A rich philanthropist tells the story of his rise from his poor and tragic childhood.

Horace Vendig shows himself to the world as a rich philanthropist. In fact, the history of his rise from his unhappy broken home shows this to be far from the case. After being taken in by ... . You can read more in Google, Youtube, Wiki


Ruthless torrent reviews

Shane M (it) wrote: I really don't understand the low ratings for this movie. It was a charming romantic comedy, neither overly "formulaic" nor "uninspired". Rue was fantastic, and it had heart and comedy. I think perhaps these critics are jaded, but if anyone is checking out this movie and is turned off by the critics, don't listen to them. It's a great independent movie that's worth checking out.

Pilla VenkateshwaraRao Y (nl) wrote: 1st Tollywood Blockbuster ....... If Sholay in Hindi then Its Pokiri In Telugu ! Mahesh changed the Face of TFI !

Adarsh N (gb) wrote: just happy it got lot of Mauritians associated with this film

jm s (jp) wrote: some 1 plz kill that love triangle

Minerva R (ca) wrote: not too much clearly. i wearing for more posivilitis the baby are live

Tyler R (au) wrote: Again, they should've stopped at the first one.

Ashley C (us) wrote: The '70s really were a special time for low budget sci fi. Add Altman into the mix, and you've got low budget sci fi that just looks really freaking good (the snow shots alone must have looked amazing on a large screen). None of Altman's trademark absurdism is present, although just one of those zoom shots should give away who was behind the camera. The omnipresent Vaseline on the lens in nearly every shot was distracting at first, but soon grew to be just another element in this world, almost as if to say the whole film's a cautionary dream. I'm kind of surprised this doesn't have a larger cult following.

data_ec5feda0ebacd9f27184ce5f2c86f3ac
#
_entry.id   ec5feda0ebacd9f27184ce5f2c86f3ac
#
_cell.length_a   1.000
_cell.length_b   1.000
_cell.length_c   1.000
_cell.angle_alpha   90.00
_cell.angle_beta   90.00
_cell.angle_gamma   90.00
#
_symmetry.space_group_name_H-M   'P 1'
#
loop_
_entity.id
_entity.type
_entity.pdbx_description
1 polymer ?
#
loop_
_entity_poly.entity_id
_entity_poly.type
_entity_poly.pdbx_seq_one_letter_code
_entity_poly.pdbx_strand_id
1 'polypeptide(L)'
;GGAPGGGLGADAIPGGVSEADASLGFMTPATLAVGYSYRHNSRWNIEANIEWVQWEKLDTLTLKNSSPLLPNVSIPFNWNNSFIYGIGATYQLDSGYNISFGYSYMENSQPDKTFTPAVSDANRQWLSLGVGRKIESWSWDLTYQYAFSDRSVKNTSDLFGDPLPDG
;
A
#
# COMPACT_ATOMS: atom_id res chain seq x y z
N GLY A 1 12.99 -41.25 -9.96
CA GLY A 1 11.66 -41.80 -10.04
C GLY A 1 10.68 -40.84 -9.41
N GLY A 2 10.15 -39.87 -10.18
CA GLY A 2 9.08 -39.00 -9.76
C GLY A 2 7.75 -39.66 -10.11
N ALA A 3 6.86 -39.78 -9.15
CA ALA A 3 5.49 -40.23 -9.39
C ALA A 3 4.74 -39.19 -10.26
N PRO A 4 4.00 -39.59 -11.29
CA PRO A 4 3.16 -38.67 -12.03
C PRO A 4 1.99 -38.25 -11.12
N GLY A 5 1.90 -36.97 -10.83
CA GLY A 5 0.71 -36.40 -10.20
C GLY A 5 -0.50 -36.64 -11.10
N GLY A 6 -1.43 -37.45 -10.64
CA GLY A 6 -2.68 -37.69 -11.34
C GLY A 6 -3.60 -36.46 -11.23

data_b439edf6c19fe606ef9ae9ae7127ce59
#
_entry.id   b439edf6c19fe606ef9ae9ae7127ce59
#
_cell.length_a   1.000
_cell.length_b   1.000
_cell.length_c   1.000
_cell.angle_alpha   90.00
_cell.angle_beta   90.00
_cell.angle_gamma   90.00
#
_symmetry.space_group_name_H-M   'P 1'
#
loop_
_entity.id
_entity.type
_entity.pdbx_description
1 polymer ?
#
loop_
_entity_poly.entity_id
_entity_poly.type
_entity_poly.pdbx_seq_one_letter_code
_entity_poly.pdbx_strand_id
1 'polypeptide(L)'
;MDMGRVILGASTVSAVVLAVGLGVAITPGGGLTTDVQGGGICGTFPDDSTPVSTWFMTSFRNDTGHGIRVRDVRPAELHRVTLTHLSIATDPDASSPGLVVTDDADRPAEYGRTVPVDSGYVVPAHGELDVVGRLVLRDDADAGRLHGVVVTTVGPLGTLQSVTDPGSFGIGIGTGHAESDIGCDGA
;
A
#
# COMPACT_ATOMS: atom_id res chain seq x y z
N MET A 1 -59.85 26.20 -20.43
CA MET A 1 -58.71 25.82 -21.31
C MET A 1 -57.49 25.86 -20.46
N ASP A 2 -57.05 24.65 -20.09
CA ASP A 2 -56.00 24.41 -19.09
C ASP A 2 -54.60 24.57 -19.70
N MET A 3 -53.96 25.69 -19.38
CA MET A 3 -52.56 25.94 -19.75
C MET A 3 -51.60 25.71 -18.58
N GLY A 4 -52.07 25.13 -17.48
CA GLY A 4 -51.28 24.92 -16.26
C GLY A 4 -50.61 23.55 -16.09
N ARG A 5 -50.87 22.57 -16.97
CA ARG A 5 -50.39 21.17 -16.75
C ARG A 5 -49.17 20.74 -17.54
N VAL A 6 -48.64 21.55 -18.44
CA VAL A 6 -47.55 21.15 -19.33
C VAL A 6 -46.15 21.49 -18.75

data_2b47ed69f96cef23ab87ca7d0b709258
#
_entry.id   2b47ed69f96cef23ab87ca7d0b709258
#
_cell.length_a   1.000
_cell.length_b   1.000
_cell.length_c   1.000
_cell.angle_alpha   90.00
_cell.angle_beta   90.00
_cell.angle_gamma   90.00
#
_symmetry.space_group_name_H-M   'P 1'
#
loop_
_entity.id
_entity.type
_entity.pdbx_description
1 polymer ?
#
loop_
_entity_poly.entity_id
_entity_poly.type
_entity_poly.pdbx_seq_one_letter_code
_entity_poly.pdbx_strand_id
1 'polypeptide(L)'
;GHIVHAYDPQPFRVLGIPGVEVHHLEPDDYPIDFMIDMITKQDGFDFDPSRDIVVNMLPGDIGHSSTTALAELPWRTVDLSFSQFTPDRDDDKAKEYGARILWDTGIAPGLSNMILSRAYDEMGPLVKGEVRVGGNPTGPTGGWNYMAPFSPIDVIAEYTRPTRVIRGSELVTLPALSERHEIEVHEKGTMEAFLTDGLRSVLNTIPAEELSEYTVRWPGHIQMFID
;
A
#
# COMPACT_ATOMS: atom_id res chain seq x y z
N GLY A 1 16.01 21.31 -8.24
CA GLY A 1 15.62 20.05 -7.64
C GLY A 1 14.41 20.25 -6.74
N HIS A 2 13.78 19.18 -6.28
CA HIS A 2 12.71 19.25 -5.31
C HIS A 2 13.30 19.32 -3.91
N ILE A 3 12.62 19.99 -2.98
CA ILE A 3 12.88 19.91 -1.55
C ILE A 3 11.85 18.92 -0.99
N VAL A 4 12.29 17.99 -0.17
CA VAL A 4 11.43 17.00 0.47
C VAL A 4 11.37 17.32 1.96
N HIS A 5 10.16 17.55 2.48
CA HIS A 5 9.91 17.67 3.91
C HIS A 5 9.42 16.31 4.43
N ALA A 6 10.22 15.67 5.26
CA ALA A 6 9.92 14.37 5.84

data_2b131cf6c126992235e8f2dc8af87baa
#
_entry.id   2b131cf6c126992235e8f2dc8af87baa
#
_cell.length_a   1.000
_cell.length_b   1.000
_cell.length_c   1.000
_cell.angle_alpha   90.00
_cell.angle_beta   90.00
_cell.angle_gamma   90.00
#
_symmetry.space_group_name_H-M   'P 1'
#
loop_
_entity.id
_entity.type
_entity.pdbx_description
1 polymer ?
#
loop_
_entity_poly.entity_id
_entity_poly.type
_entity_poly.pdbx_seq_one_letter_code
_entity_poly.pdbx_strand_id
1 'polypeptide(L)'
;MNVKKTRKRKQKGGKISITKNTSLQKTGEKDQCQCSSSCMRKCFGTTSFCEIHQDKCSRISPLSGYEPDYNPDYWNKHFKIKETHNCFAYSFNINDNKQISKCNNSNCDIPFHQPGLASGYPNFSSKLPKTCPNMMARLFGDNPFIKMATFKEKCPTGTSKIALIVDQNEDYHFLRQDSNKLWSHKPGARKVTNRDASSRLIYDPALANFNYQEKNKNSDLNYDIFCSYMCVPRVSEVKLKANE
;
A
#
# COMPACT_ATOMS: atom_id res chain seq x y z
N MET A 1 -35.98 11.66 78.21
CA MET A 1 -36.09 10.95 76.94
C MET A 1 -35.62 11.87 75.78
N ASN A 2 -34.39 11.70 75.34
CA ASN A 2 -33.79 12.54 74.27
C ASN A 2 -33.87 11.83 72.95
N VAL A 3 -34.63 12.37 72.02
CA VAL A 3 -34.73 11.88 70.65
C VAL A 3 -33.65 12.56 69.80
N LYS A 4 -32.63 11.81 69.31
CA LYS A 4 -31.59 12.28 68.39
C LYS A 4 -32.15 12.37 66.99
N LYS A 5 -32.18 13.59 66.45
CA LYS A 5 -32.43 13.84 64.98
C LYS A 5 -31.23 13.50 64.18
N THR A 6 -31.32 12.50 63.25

David B (fr) wrote: A glossy -- and unintentionally thought-provoking -- film of the challenges facing a middle-class family when an unassuming housewife (Doris Day) is thrust into the role of working mom.James Garner is spot-on as the ever-earnest 1950s doctor and family man; his indignant response to his wife's success -- including a bizarre, implied infidelity -- is sadly all too well realised.To his credit, Garner's character does tip his hat to changing attitudes towards women; but delivered with a nod and a wink, it's hardly sincere.The film fails as a critique of then-burgeoning female ambition in society and its role in eroding the American family unit: Day's self-evident capability and power is far more likely to inflame than subdue her female audience.Yet it may unwittingly be successful as a prescient vision of the daunting challenge to come for subsequent generations of women: that they, like Day's housewife, will face the relentless, perhaps futile, expectation of being Superwomen at home, in the office and in society.The film is flawed and stumbles to a flaccid end, but the satire of 1950s television is genuinely sharp and still relevant today.

Kenneth B (ru) wrote: Pather Panchali is the first Satyajit Ray film that I have seen. The score, by Ravi Shankar, is tremendous while the camera work reminds me, at once, of Citizen Kane and the work of Ozu. It is a heartfelt tale of a poor Indian family struggling to make ends meet.

Vlad M (mx) wrote: They should have just knelt before Zod, would have been less painful

Alden S (de) wrote: 10 OUT OF 10:I can't think of a single thing wrong with this movie. But I can tell you the good; Great acting and characters, beautiful directing, a memorable story that lives up to Fistful of Dollars and For a Few Dollars More, and a score so memorable that this truly makes The Good, The Bad, and The Ugly one of the greatest westerns of all time.